Anyone who’s ever played an online game with a trade system… especially World of Warcraft… knows there are plenty of people willing to sell you in-game currency in return for real world currency. Which is usually against the game’s terms of service for any number of reasons beneficial to the game company and the player, but people do it anyway. (It’s gotten to the point that I’ve actually wondered if some of my City of Heroes characters get more currency-spam email based on the first letters of their names.) Most, if not all, of these gold sellers are reputed to come from China… if you’re one of the many (if not most) people who have had your World of Warcraft account stolen due to Blizzard’s utterly laughable security, it’s almost certain it was stolen by someone in China (if it wasn’t done by someone you know personally).
Well, turns out that the formerly-communist government is not one to let a lucrative moneymaking opportunity pass them by, and hey, if they can abuse some human rights in the process, all the better!
Liu says he was one of scores of prisoners forced to play online games to build up credits that prison guards would then trade for real money. The 54-year-old, a former prison guard who was jailed for three years in 2004 for “illegally petitioning” the central government about corruption in his hometown, reckons the operation was even more lucrative than the physical labour that prisoners were also forced to do.
If you couldn’t tell, “illegally petitioning” means that he told on someone’s corruption who was paid up and in good standing.
“Prison bosses made more money forcing inmates to play games than they do forcing people to do manual labour,” Liu told the Guardian. “There were 300 prisoners forced to play games. We worked 12-hour shifts in the camp. I heard them say they could earn 5,000-6,000rmb [£470-570] a day. We didn’t see any of the money. The computers were never turned off.”
It amazes me that gold-selling continues to be profitable enough to make it such an attractive and neverending business. Lord knows that many MMOs, WoW especially, can be a soul-killing grind, especially if you’re a casual player trying to fit playing time in around having a job and a life. But buying gold means essentially throwing your money to someone who’s already proven willing to flagrantly violate the rules and then trusting them to actually show up and do the trade… and if you get caught, hey, you’re going down same as the seller. … Hunh, put like that maybe it is easier to understand. They call it “World of Warcrack” for a reason, I guess.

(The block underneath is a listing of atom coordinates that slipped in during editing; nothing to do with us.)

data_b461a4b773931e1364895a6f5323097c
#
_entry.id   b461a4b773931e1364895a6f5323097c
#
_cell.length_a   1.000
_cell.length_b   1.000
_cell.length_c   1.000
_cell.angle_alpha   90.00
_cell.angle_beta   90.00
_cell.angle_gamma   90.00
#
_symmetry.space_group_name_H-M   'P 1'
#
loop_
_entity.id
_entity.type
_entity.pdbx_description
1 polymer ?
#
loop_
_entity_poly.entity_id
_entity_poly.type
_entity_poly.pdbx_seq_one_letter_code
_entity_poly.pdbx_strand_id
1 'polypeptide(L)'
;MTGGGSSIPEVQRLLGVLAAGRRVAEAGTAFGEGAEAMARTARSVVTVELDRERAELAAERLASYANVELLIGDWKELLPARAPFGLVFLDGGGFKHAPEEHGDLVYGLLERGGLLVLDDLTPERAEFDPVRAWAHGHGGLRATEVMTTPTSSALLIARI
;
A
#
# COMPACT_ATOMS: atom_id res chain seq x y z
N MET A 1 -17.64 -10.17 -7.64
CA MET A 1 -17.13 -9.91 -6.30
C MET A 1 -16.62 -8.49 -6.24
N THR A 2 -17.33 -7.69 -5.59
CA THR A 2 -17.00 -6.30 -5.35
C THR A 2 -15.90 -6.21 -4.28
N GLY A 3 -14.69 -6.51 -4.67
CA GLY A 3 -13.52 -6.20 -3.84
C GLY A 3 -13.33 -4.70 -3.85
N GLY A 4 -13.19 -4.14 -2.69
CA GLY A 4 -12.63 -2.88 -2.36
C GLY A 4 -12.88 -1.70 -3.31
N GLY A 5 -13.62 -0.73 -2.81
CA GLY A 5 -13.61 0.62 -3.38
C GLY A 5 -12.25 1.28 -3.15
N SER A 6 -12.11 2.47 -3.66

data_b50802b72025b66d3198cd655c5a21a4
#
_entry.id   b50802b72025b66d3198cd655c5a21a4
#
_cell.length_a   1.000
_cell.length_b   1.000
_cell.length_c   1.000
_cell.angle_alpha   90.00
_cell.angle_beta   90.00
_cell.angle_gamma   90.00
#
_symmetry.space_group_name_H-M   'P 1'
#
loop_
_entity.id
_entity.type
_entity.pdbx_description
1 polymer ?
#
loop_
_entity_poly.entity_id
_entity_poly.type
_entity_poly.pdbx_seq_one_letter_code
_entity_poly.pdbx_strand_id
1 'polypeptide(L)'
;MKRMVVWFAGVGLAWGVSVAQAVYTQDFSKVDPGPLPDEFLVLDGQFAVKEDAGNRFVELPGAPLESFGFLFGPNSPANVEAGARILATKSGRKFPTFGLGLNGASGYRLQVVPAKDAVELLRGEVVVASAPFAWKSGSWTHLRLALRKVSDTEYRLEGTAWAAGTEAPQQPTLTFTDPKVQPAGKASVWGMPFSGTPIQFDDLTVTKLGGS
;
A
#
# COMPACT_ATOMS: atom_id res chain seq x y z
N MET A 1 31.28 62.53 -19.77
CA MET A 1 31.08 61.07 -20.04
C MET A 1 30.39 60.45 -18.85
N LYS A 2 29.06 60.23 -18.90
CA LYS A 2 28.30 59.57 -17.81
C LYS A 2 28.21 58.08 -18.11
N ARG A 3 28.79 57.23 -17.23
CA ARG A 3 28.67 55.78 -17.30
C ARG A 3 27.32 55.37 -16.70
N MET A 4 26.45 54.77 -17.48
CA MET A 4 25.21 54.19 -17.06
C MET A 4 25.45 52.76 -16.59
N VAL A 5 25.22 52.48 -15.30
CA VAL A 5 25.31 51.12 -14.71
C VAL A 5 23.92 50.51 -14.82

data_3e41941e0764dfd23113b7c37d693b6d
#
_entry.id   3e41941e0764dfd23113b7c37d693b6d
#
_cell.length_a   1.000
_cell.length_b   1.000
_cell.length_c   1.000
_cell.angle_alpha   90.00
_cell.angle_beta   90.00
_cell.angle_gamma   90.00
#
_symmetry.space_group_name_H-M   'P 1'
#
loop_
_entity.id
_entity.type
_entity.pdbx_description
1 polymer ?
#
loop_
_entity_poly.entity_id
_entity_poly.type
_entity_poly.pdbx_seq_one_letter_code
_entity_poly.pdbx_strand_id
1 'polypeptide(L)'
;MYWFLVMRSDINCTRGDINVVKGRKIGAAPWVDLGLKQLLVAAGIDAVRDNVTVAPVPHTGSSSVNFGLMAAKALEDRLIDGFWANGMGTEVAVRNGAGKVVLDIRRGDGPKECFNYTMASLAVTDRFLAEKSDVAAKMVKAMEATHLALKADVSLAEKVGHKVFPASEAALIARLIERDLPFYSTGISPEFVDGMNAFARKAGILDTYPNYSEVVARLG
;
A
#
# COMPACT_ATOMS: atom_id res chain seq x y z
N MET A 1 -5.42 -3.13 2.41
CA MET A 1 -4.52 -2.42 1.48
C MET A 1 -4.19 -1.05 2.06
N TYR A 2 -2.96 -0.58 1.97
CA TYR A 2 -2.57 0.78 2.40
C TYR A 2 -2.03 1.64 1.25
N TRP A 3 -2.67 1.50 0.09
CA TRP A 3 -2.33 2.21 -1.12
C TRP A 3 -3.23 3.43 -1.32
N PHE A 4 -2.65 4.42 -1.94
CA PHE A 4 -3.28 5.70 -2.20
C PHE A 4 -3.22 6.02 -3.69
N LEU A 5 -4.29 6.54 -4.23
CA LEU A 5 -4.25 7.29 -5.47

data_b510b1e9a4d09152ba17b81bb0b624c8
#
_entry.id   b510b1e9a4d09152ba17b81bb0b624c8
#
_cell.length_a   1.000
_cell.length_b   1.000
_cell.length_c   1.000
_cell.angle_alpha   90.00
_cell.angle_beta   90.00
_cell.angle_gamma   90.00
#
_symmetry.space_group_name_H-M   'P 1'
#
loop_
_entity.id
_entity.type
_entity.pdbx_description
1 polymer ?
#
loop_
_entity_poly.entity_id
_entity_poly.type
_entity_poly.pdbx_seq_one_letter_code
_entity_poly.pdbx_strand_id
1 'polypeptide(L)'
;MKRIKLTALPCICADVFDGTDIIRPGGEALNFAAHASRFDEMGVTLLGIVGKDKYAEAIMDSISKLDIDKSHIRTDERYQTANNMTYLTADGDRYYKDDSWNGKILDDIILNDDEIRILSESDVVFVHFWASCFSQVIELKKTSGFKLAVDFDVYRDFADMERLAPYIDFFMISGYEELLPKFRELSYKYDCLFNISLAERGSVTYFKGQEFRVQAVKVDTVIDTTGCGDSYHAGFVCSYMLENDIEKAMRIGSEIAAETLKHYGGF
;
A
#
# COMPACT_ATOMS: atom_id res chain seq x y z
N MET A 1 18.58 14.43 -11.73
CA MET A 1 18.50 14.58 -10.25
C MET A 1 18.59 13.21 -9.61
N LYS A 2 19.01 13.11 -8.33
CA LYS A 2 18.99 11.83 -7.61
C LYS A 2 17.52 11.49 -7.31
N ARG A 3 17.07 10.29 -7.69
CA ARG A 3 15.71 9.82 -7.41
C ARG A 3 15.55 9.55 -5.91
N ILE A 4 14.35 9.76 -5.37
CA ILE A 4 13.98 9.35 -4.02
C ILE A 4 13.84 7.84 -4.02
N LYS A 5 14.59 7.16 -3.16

But lest you think that this guy had it easy because all he had to do was kill some Murlocks, let me shatter that. First off, Murlocks are torture enough. But second off, and more seriously:
Memories from his detention at Jixi re-education-through-labour camp in Heilongjiang province from 2004 still haunt Liu. As well as backbreaking mining toil, he carved chopsticks and toothpicks out of planks of wood until his hands were raw and assembled car seat covers that the prison exported to South Korea and Japan. He was also made to memorise communist literature to pay off his debt to society.
But it was the forced online gaming that was the most surreal part of his imprisonment. The hard slog may have been virtual, but the punishment for falling behind was real.
“If I couldn’t complete my work quota, they would punish me physically. They would make me stand with my hands raised in the air and after I returned to my dormitory they would beat me with plastic pipes. We kept playing until we could barely see things,” he said.
Yup. They’d beat the dude for not doing enough of his killing and skinning and running back to the vendor to foist off virtual raptor leather for copper pieces.
In 2009 the central government issued a directive defining how fictional currencies could be traded, making it illegal for businesses without licences to trade. But Liu, who was released from prison before 2009 believes that the practice of prisoners being forced to earn online currency in multiplayer games is still widespread.
“Many prisons across the north-east of China also forced inmates to play games. It must still be happening,” he said.
As Lee documented in his China blogs, China makes laws against practically everything, but enforcement of the more inconvenient-to-police stuff is rare to nonexistent, especially as long as you’re paid up. If the government itself isn’t actually directly calling for and profiting from what these guards are doing, you can bet a good portion of that money gets passed back up the line and some of it gets there eventually.
And while the place that I first saw this story is eager to sneer about “lazy Americans” driving this industry (if you’re wondering why no hat tip, it’s because I consider them so dishonest, lacking in integrity, and to be frank porn-filled that nothing would be gained, if you really want credit it’s called Sankaku Complex), let me wrap up with this little reminder of just how slippery some high ground can be (emphasis mine):
“Prison labour is still very widespread – it’s just that goods travel a much more complex route to come to the US these days. And it is not illegal to export prison goods to Europe, said Nicole Kempton from the Laogai foundation, a Washington-based group which opposes the forced labour camp system in China.